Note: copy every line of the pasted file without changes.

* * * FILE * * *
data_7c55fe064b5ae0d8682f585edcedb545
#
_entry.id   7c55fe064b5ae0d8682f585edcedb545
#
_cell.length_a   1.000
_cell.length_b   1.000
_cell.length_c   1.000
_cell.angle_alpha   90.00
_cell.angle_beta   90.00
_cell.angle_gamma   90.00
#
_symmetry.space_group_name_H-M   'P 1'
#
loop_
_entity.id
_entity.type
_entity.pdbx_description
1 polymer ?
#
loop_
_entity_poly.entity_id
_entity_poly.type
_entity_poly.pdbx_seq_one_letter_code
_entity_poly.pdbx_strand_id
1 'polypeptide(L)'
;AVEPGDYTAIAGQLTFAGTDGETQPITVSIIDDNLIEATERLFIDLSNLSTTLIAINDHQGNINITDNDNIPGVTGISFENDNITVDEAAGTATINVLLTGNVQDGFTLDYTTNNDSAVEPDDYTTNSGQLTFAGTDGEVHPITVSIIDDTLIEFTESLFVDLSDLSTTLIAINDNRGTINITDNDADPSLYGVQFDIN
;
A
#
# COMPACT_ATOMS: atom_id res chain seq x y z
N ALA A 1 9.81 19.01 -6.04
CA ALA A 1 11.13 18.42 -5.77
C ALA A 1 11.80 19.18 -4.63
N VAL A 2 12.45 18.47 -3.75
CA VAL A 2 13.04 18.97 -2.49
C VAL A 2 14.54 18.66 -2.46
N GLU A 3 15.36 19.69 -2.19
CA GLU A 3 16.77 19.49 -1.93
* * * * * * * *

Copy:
data_7c55fe064b5ae0d8682f585edcedb545
#
_entry.id   7c55fe064b5ae0d8682f585edcedb545
#
_cell.length_a   1.000
_cell.length_b   1.000
_cell.length_c   1.000
_cell.angle_alpha   90.00
_cell.angle_beta   90.00
_cell.angle_gamma   90.00
#
_symmetry.space_group_name_H-M   'P 1'
#
loop_
_entity.id
_entity.type
_entity.pdbx_description
1 polymer ?
#
loop_
_entity_poly.entity_id
_entity_poly.type
_entity_poly.pdbx_seq_one_letter_code
_entity_poly.pdbx_strand_id
1 'polypeptide(L)'
;AVEPGDYTAIAGQLTFAGTDGETQPITVSIIDDNLIEATERLFIDLSNLSTTLIAINDHQGNINITDNDNIPGVTGISFENDNITVDEAAGTATINVLLTGNVQDGFTLDYTTNNDSAVEPDDYTTNSGQLTFAGTDGEVHPITVSIIDDTLIEFTESLFVDLSDLSTTLIAINDNRGTINITDNDADPSLYGVQFDIN
;
A
#
# COMPACT_ATOMS: atom_id res chain seq x y z
N ALA A 1 9.81 19.01 -6.04
CA ALA A 1 11.13 18.42 -5.77
C ALA A 1 11.80 19.18 -4.63
N VAL A 2 12.45 18.47 -3.75
CA VAL A 2 13.04 18.97 -2.49
C VAL A 2 14.54 18.66 -2.46
N GLU A 3 15.36 19.69 -2.19
CA GLU A 3 16.77 19.49 -1.93